Toronto 2016 Conference Programme

MC: Andy Bell, Business News Network

9:00 am

  Opening remarks by Monica Rovers, Head of Business Development, Global Energy, TMX Group
9:05 am   Conversation with Pierre Arcand, Quebec Minister of Energy and Natural Resources and the Hon Bob Chiarelli, Ontario Minister of Energy
9:45 am   Morning session I: Decarbonize locally, nationally or internationally?

An ambitious UN climate accord was achieved in Paris with a goal of limiting global warming to an increase of 2.0 degrees Celsius from pre-industrial levels. Now the hard work will occur when the Prime Minister gathers with Premiers this spring in an attempt to hammer out commitments so that Canada can meet its targets. Ontario will join Quebec in an emissions trading scheme and both provinces have outlined a series of conditions for energy infrastructure projects, including new pipelines that pass through their territory. BC instituted a carbon tax several years ago and Alberta has announced sweeping changes to carbon emissions regulations that will impact the high cost oil sands. The panel will examine where Canada can best focus its efforts in reducing its 2% share of global emissions – locally, nationally or internationally. At which of these levels is Canada best positioned to contribute the emissions reductions the world aspires to achieve? What will be the practical impact of policies to reduce carbon emissions on business and consumers?

  • Louise Métivier, Canada’s Chief Negotiator for Climate Change, Environment and Climate Change Canada
  • Nik Nanos, Chairman, Nanos Strategy
  • Christopher Ragan, Chair, Canada’s Ecofiscal Commission

Chair: Kevin McGurgan, British Consul General, Toronto

10:30 am   Networking break

11:00 am

  David Keith, Professor, John A. Paulson School of Engineering and Applied Sciences, Harvard University           Canadian cleantech innovation: Mechanisms. Challenges. Opportunities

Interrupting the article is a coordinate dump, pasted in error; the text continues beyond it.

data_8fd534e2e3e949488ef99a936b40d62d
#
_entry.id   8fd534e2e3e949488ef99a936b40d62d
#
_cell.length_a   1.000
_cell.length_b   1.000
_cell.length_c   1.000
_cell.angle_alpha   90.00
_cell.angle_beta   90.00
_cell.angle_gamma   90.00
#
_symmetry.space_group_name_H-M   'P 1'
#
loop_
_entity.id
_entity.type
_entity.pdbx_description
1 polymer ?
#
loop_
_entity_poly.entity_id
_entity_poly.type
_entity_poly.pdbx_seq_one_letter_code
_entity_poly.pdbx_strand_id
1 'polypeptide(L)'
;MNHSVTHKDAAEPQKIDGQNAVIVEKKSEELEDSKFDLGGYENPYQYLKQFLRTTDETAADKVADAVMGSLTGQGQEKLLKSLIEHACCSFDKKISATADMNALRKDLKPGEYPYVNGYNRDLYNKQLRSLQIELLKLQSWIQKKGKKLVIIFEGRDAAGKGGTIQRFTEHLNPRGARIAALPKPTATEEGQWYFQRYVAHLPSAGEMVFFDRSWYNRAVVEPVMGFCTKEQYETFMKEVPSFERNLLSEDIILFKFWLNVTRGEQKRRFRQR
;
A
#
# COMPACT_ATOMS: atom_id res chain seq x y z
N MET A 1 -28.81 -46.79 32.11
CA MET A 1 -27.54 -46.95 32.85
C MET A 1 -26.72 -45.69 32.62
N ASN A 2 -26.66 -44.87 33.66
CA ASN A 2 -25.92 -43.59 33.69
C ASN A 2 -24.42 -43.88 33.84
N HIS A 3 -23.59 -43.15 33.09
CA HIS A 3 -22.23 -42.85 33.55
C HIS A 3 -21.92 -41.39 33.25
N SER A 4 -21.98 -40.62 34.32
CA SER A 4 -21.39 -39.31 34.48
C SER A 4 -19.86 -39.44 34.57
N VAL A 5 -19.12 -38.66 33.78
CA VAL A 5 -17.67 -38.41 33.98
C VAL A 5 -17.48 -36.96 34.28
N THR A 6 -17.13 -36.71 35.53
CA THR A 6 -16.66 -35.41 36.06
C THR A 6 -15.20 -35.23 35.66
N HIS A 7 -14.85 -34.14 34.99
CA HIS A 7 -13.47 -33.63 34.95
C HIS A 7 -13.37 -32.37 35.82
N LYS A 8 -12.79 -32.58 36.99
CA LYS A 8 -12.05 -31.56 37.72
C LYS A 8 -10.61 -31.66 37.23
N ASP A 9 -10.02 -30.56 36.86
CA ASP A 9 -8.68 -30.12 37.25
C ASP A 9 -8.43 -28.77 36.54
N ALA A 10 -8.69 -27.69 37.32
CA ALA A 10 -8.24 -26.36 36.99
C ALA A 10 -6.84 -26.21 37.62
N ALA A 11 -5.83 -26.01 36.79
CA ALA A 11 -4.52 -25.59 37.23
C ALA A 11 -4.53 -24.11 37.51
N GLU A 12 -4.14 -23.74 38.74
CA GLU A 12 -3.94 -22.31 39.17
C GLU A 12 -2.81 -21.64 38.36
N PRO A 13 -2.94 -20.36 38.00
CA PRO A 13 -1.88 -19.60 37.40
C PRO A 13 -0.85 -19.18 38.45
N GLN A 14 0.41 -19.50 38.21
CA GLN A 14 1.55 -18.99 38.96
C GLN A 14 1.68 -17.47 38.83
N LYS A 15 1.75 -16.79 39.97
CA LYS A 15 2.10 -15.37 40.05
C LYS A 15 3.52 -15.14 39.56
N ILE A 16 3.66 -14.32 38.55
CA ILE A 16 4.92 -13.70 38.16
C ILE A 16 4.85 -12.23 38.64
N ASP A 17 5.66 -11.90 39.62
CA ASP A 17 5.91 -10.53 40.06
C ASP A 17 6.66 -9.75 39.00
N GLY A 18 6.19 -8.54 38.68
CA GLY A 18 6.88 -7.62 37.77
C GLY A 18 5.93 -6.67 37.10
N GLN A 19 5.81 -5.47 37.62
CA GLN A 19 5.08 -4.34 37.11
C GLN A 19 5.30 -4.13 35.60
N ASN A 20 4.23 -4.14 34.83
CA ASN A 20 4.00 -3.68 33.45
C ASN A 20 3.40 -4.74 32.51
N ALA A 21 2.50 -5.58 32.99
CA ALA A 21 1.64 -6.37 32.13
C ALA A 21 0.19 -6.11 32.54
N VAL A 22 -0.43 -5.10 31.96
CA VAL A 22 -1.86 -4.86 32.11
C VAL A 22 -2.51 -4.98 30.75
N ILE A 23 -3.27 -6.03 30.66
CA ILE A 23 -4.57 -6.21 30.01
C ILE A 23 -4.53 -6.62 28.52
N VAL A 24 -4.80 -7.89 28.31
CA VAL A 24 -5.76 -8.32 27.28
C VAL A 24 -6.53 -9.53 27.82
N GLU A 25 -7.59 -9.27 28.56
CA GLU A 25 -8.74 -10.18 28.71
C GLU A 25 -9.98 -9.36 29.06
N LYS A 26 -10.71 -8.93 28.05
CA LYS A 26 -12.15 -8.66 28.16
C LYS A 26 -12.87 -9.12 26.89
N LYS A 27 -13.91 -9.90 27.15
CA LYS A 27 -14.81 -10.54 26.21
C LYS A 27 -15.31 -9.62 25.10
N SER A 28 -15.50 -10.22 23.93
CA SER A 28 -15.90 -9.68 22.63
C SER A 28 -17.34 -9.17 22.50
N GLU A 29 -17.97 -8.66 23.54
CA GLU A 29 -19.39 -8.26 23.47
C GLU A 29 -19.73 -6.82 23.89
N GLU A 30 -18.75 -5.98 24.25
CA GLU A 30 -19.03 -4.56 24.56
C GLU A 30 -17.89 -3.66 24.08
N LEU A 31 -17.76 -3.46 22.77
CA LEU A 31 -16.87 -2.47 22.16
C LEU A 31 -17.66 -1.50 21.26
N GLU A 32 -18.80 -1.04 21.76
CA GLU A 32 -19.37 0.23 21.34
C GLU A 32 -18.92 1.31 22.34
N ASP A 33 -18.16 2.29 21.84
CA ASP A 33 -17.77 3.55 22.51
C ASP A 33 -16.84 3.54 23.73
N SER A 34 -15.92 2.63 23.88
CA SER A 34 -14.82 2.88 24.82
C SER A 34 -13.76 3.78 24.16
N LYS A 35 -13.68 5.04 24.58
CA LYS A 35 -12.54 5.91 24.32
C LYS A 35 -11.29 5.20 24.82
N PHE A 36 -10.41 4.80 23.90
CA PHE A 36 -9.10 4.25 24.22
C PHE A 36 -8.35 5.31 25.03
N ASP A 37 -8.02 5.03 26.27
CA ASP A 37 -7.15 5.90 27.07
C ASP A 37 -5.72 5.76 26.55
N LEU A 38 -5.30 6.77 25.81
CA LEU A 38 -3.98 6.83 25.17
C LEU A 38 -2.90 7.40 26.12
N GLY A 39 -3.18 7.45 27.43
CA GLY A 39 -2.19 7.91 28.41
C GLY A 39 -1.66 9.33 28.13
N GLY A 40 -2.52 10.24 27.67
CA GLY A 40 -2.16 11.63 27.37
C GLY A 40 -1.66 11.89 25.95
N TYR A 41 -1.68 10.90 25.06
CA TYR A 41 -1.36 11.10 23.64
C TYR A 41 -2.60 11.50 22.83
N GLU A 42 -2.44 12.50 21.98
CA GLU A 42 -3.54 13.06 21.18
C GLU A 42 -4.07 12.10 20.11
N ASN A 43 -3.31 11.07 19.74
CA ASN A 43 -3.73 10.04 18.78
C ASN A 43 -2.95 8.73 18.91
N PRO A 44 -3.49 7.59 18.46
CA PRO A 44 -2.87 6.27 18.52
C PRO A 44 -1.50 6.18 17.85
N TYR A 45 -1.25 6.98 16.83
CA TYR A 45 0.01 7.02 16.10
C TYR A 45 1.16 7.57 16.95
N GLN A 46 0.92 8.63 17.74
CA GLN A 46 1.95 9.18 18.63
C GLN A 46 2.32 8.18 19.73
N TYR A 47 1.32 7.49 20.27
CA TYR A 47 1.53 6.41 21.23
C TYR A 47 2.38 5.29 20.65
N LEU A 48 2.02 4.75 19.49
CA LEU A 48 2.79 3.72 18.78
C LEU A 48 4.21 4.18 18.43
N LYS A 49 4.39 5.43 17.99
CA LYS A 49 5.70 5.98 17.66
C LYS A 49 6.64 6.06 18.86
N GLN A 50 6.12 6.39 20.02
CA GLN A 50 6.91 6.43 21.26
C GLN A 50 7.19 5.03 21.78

11:30 am   Morning session II: Competing in a carbon-constrained world

Considering the decarbonisation of the global economy as a mega-trend over the next one hundred years, what opportunities (and risks) confront Canada in the context of building up its industrial and service sectors and international export potential? As the country seeks to transform from a high energy to a lower energy user carbon levies will be introduced, but may also push economic activity to jurisdictions with lower emissions standards. What policies should be put in place to stimulate the adoption of new technologies that drive more efficient use of energy fuels and green the grid by reducing emissions? If industry accounts for only 25% of Canada’s emissions, what is the role of the consumer, as well as other sectors in the economy, in meeting the challenge of climate change? The session will explore how Canada can pursue a strategy that ensures the country plays a meaningful role in progressive and sustained process of global decarbonisation, and prospers as a result.

Chair: Brent Gilmour, Executive Director, QUEST 

12:15 pm

1:30 pm

  Luncheon with remarks by Brian Gallant, Premier of New Brunswick

Discussion of the role of oil in the Canadian economy with John Soini, President, Energy East, TransCanada, Dr. Dan Wicklum, Chief Executive, Canada’s Oil Sands Innovation Alliance (COSIA) and Kris Smith, Executive Vice President, Refining & Marketing, Suncor

Moderated by Mungo Hardwicke-Brown, Partner, Blake, Cassels & Graydon LLP

2:15 pm   Session III: Intelligent energy systems

As Canada crafts a plan to meet it Paris COP commitments, it must ensure that a principle focus is to stimulate the technologies that will enable a more energy and resource efficient economy, allowing its citizens to enhance their quality of life, and it’s businesses to create more value and generate more wealth – all while reducing GHG emissions. Included in this approach would be the development of technologies that make fossil energy technologies cleaner and less harmful, stimulating innovative, low carbon technologies and increasing energy efficiency through the development of smart grids, more efficient transport, buildings and appliances. In meeting these needs, where does Canada have energy and technological advantages, either active or latent (i.e. awaiting development)? How will the producer-user relationship evolve as digitization expands opportunities for buying and selling energy? The panel will examine the policies and technologies that will allow Canada to capitalize on the massive economic opportunities presented by the trend towards global decarbonization.

Chair: Helen Bremner, Partner, Strategy, Energy & Utilities, PwC

3:15 pm

3:30 pm

  Close by Jason Langrish, President, The Energy Roundtable

Invitation to a closing reception at the Design Exchange